Weight Control Secret: Energy Balance

Learn how to balance calories in with calories out

By Kathleen Zelman MPH, RD, LD
WebMD Weight Loss Clinic - Expert Column

What do you think of when you hear the term 'energy balance' -- maybe a skateboard stunt or a yoga pose? What it really means, at least in the health care community, is the art of consuming just the right number of calories to manage your weight.

You're probably familiar with the balancing act of juggling career, family, friends, community, and personal needs. In weight control, the "balancing act" means taking in only as much food and drink as you need to fuel your body's basic functions, the activities of daily living, and exercise.

The number of calories needed for energy balance is highly individual, and it changes from day to day depending on your activity level. Weighing in once weekly (or even more often) is the easiest method to determine whether you're in energy balance. If you take in more calories than you burn, they will likely show up as weight gained, while creating a calorie deficit sends the needle on the scale counterclockwise.

Beyond Counting Calories

Counting calories can be labor-intensive, and can take all the fun out of eating. So instead of fixating on calories, think food, glorious food! Choosing foods that are high in fiber, fluid, and nutrients that fill you up on fewer calories is the secret to painless calorie cutting.

Fruits, vegetables, beans, whole grains, low-fat dairy, and small portions of lean meats and nuts are the kind of foods you should be enjoying each day. Unprocessed foods (those in their natural form) are the healthiest options at the grocery store.

If you enjoy eating refined, processed foods, do so in moderation to better control your calorie intake.

Calories and Exercise

A healthy dose of regular physical activity will boost your metabolism in two ways. Every time you move, you burn calories. Exercise also builds muscle, and the more muscle you have, the more calories you need simply to maintain your basal metabolism (the number of calories required for digestion, breathing, blood circulation, and other body processes while you're at rest).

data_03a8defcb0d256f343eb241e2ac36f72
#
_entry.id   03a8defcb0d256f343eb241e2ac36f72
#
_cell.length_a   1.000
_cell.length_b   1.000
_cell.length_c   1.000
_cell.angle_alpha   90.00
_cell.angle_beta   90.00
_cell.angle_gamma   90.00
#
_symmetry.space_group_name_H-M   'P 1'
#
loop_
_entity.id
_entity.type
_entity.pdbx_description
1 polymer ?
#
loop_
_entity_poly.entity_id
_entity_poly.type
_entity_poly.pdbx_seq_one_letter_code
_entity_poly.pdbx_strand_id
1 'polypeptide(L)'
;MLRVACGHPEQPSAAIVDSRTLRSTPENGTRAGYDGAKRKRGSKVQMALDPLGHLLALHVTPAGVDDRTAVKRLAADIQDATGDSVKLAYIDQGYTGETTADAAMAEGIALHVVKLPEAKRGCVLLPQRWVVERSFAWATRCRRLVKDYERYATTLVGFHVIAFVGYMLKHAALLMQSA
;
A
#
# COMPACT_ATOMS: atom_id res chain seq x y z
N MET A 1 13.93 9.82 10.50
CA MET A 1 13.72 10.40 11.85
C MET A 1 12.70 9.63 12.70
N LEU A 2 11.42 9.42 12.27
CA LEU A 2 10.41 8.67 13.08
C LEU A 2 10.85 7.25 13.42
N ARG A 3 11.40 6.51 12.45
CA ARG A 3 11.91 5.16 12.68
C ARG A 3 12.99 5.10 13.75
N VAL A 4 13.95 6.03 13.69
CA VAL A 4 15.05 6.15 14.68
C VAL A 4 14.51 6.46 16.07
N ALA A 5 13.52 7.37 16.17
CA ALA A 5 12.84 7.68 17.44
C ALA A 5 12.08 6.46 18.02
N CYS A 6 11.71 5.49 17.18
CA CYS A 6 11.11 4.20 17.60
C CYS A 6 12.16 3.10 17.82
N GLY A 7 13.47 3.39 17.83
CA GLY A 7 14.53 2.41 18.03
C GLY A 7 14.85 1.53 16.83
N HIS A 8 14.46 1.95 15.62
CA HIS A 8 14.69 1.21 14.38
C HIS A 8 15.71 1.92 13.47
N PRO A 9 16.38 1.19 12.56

Of course, energy balance is not the only benefit of regular exercise. That list includes weight loss, stronger muscles and bones, lower blood pressure and cholesterol levels, and a healthier heart - not to mention disease prevention and a longer life.

Exercise is a critical part of weight control and good health, but the truth is that, at least for some people, it can also send your appetite into overdrive. Don't fall into the trap of thinking that exercising gives you license to scarf down cheeseburgers and donuts. The trick is to ease your hunger with satisfying foods that taste good and are low in calories.

It's also a good idea to fuel up before your workout. Go for healthy, balanced snacks that include lean protein, complex carbs, fiber, and/or small amounts of fat (try whole-grain cereal with berries and low-fat milk; half a whole-grain bagel with peanut butter and banana slices; a smoothie made with low-fat yogurt, fresh fruit, and orange juice; or brown rice and steamed veggies sprinkled with a little cheese).

It's also important to stay well hydrated so you won't mistake thirst for hunger. It's easy to overindulge in sports drinks and fruit juices that satisfy thirst but can add lots of extra calories. Try good old-fashioned water to quench your thirst before and after your workouts.

If you don't exercise each day, eat a little more on the days you work out and less on days you are less active. Some people complain they eat more on those less active days simply because of boredom. Instead of reaching for something extra to eat, lace up your sneakers and take a walk!

7 Tips for Achieving Energy Balance

Here are some more tips for striking the right energy balance:

  • Reshape your plate. Increase the proportion of vegetables, salads, fruits, beans, and whole grains to cover two-thirds of your plate.
  • Fill the other third of the plate with lean meats and poultry, fish (especially fatty fish like tuna or salmon), or low-fat dairy.
  • Make sure your portions are under control. Once in a while, get out the food scale and measuring cups to remind yourself of what a normal portion should look like.
  • Schedule your exercise first thing in the morning so it won't get crowded out of your day.
  • Alternate your exercise activities (maybe try a new class) so you won't get bored and your muscles will get a better workout.
  • Power past any weight loss plateaus by increasing the intensity of your workouts. Try turning up the incline on the treadmill, or adding speed intervals to your exercise bike routine.
  • Keep track of what you eat in a food journal to avoid unconscious overeating.

Kathleen Zelman, MPH, RD, is director of nutrition for WebMD and the WebMD Weight Loss Clinic. Her opinions and conclusions are her own.

Published Thursday, March 16, 2006.


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